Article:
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asparagus

Tonight I'm cooking some beautiful spray-free Les Asperges asparagus from the Hamilton Farmers' Market. It must be getting towards the end of the asparagus season. Sometimes mid-week I get tempted to buy asparagus from the supermarket, but we can always tell the difference, it's not as fresh.

 

Home-grown asparagus is fiddly and requires a special garden bed. I'm very happy to leave it to the experts.

I'm usually lazy about cooking asparagus - I just break the tough ends off and lay the spears flat in a big cast-iron pan, add a small amount of water and steam for a few minutes. Tonight I'm roasting potatoes, so I'll roast the asparagus, with a splash of olive oil. Maybe ten minutes in a moderately hot oven. It's even quicker on the barbecue. 

Two great things to do with asparagus

Cream of asparagus soup

This is deliciously retro. Cream of asparagus soup from a packet was my favourite comfort food when I was small. But this is The Real Thing. I assure you, it's worth the effort.

The recipe comes from my trusty copy of The Joy of Cooking, by Irma S. Rombauer, with a few of my own adaptations.

You need a good quality chicken stock to get the best flavour. For a recipe, see my post "Change of Season Chicken Bone Broth" elsewhere on this blog. Or buy a litre of readymade chicken stock if you must.

Wash and remove the tips from 500g asparagus. Simmer the tips in a small amount of milk or water until they are tender. Drain and reserve. 

Cut the stalks in pieces and place in a large saucepan.

Add 6 cups chicken stock, 1/4 cup chopped onion and 1/2 cup chopped celery.

Simmer these ingredients, covered, for about half an hour. Then strain through a sieve. NB - don't bother trying to use a blender or mouli, because asparagus is very stringy. 

Melt in a saucepan 3 tablespoons butter. Add and stir till blended 3 tablespoons flour. Stir in slowly 1/2 cup cream. Now add the asparagus flavoured stock and heat the soup until nearly boiling. Add the asparagus tips.

Season immediately before serving with salt and freshly ground black pepper.

Serve with buttered sourdough toast.

Makes about six cups of delectable soup.

Asparagus with hollandaise sauce

Many years ago my sister-in-law, Vera Wrassky, introduced me to this delightful combination. It's a much better use for hollandaise than the over-rated Eggs Benedict.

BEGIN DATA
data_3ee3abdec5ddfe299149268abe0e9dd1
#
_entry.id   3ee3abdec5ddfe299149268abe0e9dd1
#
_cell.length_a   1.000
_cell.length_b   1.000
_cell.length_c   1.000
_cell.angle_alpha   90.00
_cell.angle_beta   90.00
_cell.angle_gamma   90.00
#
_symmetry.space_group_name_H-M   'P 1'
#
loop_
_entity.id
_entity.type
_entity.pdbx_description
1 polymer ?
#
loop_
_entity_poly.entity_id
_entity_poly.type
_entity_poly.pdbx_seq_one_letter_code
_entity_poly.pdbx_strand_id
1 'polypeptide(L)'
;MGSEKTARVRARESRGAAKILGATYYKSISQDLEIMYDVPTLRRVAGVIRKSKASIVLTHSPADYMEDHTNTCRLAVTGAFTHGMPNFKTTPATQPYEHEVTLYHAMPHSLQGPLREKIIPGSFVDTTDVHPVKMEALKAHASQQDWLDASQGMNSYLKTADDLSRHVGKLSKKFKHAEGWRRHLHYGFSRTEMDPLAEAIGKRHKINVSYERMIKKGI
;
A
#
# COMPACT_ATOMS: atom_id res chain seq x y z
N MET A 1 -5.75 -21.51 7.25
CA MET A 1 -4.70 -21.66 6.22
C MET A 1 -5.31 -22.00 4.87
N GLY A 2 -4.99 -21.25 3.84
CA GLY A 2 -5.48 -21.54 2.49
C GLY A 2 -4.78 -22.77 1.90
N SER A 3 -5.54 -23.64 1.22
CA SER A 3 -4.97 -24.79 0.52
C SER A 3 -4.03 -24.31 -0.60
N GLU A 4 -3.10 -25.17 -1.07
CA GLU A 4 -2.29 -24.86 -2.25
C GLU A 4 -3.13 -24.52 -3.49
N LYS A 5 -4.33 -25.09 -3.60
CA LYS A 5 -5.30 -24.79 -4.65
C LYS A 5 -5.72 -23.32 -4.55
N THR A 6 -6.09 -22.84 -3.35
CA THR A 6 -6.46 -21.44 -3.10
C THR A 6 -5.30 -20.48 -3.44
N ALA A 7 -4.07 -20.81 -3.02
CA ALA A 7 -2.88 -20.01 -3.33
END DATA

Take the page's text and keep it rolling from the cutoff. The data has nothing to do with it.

Hand-made hollandaise (Joy of Cooking version)

Mrs Rombauer assures us that "if directions are carefully followed, it never fails".

Allow half an hour, but it might take you less time.

Melt slowly and keep warm 1/2 cup of butter.

Barely heat 1 1/2 tablespoons of lemon juice or tarragon vinegar.

Have ready a small saucepan of boiling water and a tablespoon with which to measure it.

Place in the top of a double boiler, over - not in - boiling water: 3 free-range egg yolks

Beat the yolks with a wire whisk until they begin to thicken.

Add 1 tablespoon of boiling water and beat again until the eggs begin to thicken.

Repeat this process until you have added three more tablespoons of boiling water.

Beat in the warm lemon juice or vinegar.

Remove the double boiler from the heat. Beat the sauce well with the whisk. Continue to beat while slowly adding the melted butter and 1/4 tsp salt.

Beat until the sauce is thick. 

Serve at once.

Makes 1 cup of unctuous yellow sauce.

Steam asparagus in the usual way. Give each person a little pot of sauce to dip their spears into.

If you have any hollandaise left, it also goes really well with globe artichokes.

NB - okay, you can also make hollandaise in a blender or food processor. It's a bit easier, but the flavour and texture won't be as good.

WELCOME TO THE WAIKATO FOODBASKET

This is a blog about showcasing the delicious abundance of the Waikato region. Such wonderful food deserves celebration and appreciation.

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ABOUT THE WRITER

My name is Alice and I love local food. For more, see the "About" page.